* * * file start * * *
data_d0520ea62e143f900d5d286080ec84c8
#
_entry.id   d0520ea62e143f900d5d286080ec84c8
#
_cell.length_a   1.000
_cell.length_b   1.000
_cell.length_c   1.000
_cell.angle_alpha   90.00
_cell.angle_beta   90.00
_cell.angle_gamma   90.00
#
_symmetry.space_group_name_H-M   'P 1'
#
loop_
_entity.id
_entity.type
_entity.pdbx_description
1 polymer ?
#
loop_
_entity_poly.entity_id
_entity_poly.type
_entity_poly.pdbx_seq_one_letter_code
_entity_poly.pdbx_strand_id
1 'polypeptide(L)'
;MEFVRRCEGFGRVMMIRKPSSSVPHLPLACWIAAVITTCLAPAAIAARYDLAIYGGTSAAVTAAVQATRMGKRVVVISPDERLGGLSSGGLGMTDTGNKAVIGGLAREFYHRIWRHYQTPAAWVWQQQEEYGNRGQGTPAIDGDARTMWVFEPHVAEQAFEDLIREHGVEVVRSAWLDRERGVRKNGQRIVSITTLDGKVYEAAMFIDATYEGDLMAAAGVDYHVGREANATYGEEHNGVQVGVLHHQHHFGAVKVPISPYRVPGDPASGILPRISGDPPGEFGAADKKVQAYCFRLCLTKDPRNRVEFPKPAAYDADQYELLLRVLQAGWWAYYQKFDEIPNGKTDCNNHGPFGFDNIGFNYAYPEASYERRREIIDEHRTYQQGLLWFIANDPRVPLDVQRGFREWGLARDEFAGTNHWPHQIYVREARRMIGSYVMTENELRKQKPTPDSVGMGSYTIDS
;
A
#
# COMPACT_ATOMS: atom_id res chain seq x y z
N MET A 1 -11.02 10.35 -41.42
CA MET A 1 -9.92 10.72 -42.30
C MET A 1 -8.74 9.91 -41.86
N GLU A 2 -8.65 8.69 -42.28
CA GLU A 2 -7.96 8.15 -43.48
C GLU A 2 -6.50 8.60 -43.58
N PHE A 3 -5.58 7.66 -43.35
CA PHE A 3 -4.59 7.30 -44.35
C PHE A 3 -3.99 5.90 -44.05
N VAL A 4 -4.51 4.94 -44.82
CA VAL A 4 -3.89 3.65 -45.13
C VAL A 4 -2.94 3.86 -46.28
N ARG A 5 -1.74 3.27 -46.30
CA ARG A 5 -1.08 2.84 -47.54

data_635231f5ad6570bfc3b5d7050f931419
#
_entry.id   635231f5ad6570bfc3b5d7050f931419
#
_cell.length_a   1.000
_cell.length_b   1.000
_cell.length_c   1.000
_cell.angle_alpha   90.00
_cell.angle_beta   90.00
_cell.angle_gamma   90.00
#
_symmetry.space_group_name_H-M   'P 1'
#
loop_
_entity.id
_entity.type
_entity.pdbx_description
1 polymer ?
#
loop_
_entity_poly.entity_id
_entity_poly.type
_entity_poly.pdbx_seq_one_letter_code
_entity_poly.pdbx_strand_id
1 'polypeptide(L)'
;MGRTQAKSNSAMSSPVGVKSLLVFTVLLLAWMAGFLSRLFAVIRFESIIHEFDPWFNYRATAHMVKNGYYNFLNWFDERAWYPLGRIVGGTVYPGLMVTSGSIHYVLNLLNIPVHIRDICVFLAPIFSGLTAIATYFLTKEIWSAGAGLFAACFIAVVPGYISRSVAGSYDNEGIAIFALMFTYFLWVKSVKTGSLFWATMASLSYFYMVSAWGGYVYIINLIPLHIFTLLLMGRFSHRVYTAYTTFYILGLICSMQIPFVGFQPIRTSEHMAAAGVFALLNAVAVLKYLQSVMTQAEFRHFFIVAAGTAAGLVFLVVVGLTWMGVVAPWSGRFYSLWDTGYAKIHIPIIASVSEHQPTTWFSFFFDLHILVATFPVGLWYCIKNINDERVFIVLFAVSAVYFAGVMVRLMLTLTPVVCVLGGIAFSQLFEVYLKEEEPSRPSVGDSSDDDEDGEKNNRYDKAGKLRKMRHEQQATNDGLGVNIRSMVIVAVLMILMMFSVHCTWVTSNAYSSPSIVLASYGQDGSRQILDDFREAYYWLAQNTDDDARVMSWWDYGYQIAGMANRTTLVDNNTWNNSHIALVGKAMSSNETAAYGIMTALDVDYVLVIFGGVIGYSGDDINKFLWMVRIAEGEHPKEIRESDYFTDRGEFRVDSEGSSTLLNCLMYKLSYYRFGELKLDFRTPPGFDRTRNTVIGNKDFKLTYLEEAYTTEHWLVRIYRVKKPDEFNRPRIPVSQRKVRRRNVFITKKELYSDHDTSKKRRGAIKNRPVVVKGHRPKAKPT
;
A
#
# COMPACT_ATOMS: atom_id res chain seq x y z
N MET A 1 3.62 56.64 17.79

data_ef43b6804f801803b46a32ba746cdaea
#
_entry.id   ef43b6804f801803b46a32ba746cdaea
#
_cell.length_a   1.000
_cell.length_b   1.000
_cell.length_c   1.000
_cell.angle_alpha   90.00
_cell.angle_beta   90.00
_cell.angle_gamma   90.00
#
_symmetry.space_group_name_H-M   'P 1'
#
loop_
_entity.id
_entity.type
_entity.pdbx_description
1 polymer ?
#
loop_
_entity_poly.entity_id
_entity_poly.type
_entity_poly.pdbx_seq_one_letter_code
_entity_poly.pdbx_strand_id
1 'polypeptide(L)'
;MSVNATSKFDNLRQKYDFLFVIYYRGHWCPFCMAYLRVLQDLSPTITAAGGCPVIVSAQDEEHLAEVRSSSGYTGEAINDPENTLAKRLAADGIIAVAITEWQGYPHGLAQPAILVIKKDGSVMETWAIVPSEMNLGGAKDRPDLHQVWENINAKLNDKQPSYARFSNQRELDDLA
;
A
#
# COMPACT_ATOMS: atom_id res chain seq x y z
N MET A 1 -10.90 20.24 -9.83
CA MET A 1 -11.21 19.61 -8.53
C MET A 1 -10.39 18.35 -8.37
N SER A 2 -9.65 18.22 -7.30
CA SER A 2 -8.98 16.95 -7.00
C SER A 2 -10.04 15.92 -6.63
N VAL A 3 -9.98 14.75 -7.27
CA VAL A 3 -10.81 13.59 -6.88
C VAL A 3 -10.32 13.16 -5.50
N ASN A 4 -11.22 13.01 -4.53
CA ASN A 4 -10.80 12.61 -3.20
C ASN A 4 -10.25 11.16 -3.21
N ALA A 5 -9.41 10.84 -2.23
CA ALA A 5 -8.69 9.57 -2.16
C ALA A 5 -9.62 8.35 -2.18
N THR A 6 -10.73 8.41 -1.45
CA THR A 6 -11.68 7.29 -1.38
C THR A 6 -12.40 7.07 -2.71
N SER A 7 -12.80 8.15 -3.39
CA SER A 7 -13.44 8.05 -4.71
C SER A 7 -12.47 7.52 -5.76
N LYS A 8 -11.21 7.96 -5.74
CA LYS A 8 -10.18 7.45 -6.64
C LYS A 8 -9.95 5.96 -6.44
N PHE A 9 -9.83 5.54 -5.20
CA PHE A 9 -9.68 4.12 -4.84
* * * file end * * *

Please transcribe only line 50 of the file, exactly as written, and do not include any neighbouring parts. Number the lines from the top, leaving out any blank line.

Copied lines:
_cell.length_b   1.000